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posted by martyb on Wednesday February 19 2020, @09:45PM   Printer-friendly
from the Do-these-trick-other-vendor's-systems? dept.

Hackers can trick a Tesla into accelerating by 50 miles per hour:

This demonstration from the cybersecurity firm McAfee is the latest indication that adversarial machine learning can potentially wreck autonomous driving systems, presenting a security challenge to those hoping to commercialize the technology.

Mobileye EyeQ3 camera systems read speed limit signs and feed that information into autonomous driving features like Tesla's automatic cruise control, said Steve Povolny and Shivangee Trivedi from McAfee's Advanced Threat Research team.

The researchers stuck a tiny and nearly imperceptible sticker on a speed limit sign. The camera read the sign as 85 instead of 35, and in testing, both the 2016 Tesla Model X and that year's Model S sped up 50 miles per hour.

This is the latest in an increasing mountain of research showing how machine-learning systems can be attacked and fooled in life-threatening situations.

[...] Tesla has since moved to proprietary cameras on newer models, and Mobileye EyeQ3 has released several new versions of its cameras that in preliminary testing were not susceptible to this exact attack.

There are still a sizable number of Tesla cars operating with the vulnerable hardware, Povolny said. He pointed out that Teslas with the first version of hardware cannot be upgraded to newer hardware.

"What we're trying to do is we're really trying to raise awareness for both consumers and vendors of the types of flaws that are possible," Povolny said "We are not trying to spread fear and say that if you drive this car, it will accelerate into through a barrier, or to sensationalize it."

So, it seems this is not so much that a particular adversarial attack was successful (and fixed), but that it was but one instance of a potentially huge set. Obligatory xkcd.

Original Submission

Protecting Smart Machines From Smart Attacks
A New Clothing Line Confuses Automated License Plate Readers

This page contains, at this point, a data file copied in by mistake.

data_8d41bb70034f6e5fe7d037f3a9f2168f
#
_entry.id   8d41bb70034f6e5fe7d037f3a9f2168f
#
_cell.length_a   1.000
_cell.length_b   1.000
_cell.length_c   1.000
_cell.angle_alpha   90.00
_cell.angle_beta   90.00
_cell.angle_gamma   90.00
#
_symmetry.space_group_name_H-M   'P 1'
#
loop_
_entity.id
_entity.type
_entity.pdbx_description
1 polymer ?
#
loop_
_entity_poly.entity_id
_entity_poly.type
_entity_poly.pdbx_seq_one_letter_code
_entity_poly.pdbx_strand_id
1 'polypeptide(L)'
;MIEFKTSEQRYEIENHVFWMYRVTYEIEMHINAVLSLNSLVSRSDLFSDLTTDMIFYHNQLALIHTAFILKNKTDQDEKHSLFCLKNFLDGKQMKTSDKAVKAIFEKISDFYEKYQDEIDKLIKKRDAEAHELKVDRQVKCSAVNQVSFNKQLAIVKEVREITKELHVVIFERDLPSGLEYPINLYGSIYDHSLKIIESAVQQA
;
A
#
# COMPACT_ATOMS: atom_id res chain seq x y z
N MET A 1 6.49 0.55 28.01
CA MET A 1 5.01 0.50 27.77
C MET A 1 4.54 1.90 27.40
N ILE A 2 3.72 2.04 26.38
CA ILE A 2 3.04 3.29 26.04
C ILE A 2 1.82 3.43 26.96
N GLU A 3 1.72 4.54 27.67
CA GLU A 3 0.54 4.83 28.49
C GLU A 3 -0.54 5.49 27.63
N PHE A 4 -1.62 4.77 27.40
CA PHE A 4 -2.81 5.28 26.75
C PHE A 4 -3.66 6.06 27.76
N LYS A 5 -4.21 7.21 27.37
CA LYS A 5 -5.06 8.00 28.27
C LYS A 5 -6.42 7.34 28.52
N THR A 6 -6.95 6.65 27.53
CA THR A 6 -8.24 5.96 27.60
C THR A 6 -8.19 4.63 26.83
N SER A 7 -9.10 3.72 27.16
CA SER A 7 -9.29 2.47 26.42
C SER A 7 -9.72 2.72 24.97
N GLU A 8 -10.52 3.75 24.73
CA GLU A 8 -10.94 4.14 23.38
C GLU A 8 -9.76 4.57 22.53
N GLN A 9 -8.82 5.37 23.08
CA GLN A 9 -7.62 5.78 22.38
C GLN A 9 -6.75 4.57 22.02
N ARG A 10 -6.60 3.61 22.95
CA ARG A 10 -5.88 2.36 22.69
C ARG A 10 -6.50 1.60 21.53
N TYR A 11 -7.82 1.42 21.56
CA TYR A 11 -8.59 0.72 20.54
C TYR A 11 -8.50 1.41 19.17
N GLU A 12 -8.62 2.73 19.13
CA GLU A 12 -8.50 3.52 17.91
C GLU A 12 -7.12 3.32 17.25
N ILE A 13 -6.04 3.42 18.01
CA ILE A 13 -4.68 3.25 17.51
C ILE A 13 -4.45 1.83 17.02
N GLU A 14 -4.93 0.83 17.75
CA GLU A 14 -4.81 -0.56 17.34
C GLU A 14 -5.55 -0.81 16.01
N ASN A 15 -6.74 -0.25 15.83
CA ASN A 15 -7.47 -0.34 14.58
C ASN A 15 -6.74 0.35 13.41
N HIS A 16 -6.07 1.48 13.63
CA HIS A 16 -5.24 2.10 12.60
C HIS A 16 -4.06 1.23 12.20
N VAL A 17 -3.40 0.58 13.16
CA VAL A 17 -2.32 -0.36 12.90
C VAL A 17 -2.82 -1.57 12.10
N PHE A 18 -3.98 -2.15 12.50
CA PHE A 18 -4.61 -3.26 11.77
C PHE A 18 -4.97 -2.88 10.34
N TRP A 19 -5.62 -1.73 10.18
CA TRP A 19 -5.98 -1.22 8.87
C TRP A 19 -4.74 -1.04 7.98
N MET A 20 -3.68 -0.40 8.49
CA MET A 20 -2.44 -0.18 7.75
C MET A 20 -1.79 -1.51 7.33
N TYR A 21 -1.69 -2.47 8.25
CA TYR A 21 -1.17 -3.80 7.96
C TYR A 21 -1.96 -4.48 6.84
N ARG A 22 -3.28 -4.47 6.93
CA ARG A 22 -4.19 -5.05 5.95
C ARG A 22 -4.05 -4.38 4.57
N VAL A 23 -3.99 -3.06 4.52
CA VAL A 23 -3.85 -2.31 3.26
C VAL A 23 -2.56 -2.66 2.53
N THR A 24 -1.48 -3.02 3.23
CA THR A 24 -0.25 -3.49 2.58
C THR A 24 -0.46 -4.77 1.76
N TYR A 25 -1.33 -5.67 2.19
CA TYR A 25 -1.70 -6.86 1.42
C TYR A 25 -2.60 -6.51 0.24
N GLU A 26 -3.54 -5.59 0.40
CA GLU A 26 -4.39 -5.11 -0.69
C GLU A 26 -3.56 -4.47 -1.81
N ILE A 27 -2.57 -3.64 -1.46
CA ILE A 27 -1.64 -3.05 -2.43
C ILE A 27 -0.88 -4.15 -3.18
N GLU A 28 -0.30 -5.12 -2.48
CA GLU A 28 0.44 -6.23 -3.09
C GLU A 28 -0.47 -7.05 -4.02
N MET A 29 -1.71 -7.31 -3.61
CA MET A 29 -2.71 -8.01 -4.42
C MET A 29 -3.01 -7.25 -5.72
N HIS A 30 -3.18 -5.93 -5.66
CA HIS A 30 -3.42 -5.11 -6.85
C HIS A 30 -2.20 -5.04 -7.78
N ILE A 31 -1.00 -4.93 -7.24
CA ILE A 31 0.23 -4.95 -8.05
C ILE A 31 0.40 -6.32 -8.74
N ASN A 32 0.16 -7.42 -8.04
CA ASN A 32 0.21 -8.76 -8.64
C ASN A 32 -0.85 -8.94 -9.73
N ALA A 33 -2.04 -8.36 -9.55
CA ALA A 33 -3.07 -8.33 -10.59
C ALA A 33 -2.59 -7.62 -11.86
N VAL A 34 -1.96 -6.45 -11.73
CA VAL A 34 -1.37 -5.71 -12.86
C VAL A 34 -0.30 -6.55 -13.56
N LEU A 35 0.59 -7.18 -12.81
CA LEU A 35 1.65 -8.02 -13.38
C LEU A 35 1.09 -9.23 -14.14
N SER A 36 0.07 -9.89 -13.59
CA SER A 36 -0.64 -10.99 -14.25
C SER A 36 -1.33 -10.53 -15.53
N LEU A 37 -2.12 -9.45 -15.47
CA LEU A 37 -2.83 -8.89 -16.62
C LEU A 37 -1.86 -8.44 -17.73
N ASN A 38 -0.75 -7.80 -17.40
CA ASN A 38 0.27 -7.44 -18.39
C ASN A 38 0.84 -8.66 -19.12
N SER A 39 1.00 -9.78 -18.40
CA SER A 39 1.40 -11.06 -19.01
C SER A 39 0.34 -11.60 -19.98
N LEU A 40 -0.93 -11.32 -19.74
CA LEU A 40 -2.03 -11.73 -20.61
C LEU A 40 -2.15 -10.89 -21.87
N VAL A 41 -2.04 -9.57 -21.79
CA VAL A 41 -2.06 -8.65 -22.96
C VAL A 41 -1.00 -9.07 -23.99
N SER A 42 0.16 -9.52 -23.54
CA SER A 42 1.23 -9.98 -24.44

A Simple Sticker Tricked Neural Networks Into Classifying Anything as a Toaster
3D Printed Turtles Fool Google Image Classification Algorithm
Slight Street Sign Modifications Can Completely Fool Machine Learning Algorithms

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  • (Score: 2) by bzipitidoo on Thursday February 20 2020, @01:58AM

    by bzipitidoo (4388) Subscriber Badge on Thursday February 20 2020, @01:58AM (#960132) Journal

    One time coming back from a long road trip of 2000 miles, I was stunned to discover that the last 10 miles, on a road I know well but hadn't used in a few years, was by far the hardest to drive. It was a country road around which housing developments had recently sprung up. Lot of road work was in progress to turn it from a 2 lane highway into a 6 lane street. They had lane shifts and barrels and changes of pavement. Several times, the single lane would split into 2, and it was not clear whether the through lane was the right lane with a left turn lane, or the left lane with a right turn lane. Further, it had gotten dark, and all these newly opened stores had hastily erected illumination that was not well positioned, so that many of the lights were shining in the drivers' faces. Bad enough being blinded by oncoming traffic, without having to deal with that. To add to the fun, it was a bad kind of busy, with a lot more oncoming traffic than traffic on my side, which meant no one to follow through the maze, and lots of headlights glaring in my face.

    Texas does a bad job of directing traffic in road construction zones. I wonder how well these self-driving cars would handle a hell drive like that one.

    There are worse drives. Try a 100 mile trip in winter weather, in those hours just after a blizzard and before the snowplows have had a chance to clear the roads. If you can get through at all, you may be doing stuff like ramming your way through snowdrifts. Back up, get a running start, and plow into the snow. Gets you a few feet of progress. Then back up and do it again. And again, and again. For hours. Can't be too deep, for that to work. If the road is buried under 8 feet of snow for miles, you are not ramming through that with a car, you are stuck until the snowplows clear the road. Then you get the thrill of driving in a snow canyon. I've never done any of that, but in his younger days, my father did, many times. I always wondered what was so urgent that he couldn't wait until the next day. In later years, he did wait. Anyway, would like to see an AI handle that.

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